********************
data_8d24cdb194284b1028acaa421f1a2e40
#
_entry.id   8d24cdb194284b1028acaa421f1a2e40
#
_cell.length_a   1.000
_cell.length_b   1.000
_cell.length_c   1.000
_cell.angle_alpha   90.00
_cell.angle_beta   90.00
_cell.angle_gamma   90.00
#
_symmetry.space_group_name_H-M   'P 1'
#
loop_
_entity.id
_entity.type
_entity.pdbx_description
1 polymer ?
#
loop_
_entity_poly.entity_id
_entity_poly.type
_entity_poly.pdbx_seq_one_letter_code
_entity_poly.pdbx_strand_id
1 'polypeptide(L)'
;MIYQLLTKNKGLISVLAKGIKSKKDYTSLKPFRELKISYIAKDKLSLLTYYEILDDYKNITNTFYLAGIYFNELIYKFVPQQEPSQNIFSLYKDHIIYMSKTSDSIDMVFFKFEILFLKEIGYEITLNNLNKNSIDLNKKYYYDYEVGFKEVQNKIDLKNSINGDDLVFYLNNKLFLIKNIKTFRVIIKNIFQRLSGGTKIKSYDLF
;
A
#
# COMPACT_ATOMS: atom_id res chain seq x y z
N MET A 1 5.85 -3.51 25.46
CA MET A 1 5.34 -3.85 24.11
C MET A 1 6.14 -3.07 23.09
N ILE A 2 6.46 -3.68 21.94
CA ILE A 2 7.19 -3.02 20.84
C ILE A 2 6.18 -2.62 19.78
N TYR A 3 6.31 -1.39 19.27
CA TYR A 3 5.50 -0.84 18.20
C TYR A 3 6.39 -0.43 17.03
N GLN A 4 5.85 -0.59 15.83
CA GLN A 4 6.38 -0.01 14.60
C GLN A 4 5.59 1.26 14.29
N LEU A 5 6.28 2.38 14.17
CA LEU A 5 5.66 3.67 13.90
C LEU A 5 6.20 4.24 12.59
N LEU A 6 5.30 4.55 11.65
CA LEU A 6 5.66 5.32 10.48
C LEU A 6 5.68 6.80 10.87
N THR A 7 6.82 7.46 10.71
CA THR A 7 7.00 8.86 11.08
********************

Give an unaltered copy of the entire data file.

data_8d24cdb194284b1028acaa421f1a2e40
#
_entry.id   8d24cdb194284b1028acaa421f1a2e40
#
_cell.length_a   1.000
_cell.length_b   1.000
_cell.length_c   1.000
_cell.angle_alpha   90.00
_cell.angle_beta   90.00
_cell.angle_gamma   90.00
#
_symmetry.space_group_name_H-M   'P 1'
#
loop_
_entity.id
_entity.type
_entity.pdbx_description
1 polymer ?
#
loop_
_entity_poly.entity_id
_entity_poly.type
_entity_poly.pdbx_seq_one_letter_code
_entity_poly.pdbx_strand_id
1 'polypeptide(L)'
;MIYQLLTKNKGLISVLAKGIKSKKDYTSLKPFRELKISYIAKDKLSLLTYYEILDDYKNITNTFYLAGIYFNELIYKFVPQQEPSQNIFSLYKDHIIYMSKTSDSIDMVFFKFEILFLKEIGYEITLNNLNKNSIDLNKKYYYDYEVGFKEVQNKIDLKNSINGDDLVFYLNNKLFLIKNIKTFRVIIKNIFQRLSGGTKIKSYDLF
;
A
#
# COMPACT_ATOMS: atom_id res chain seq x y z
N MET A 1 5.85 -3.51 25.46
CA MET A 1 5.34 -3.85 24.11
C MET A 1 6.14 -3.07 23.09
N ILE A 2 6.46 -3.68 21.94
CA ILE A 2 7.19 -3.02 20.84
C ILE A 2 6.18 -2.62 19.78
N TYR A 3 6.31 -1.39 19.27
CA TYR A 3 5.50 -0.84 18.20
C TYR A 3 6.39 -0.43 17.03
N GLN A 4 5.85 -0.59 15.83
CA GLN A 4 6.38 -0.01 14.60
C GLN A 4 5.59 1.26 14.29
N LEU A 5 6.28 2.38 14.17
CA LEU A 5 5.66 3.67 13.90
C LEU A 5 6.20 4.24 12.59
N LEU A 6 5.30 4.55 11.65
CA LEU A 6 5.66 5.32 10.48
C LEU A 6 5.68 6.80 10.87
N THR A 7 6.82 7.46 10.71
CA THR A 7 7.00 8.86 11.08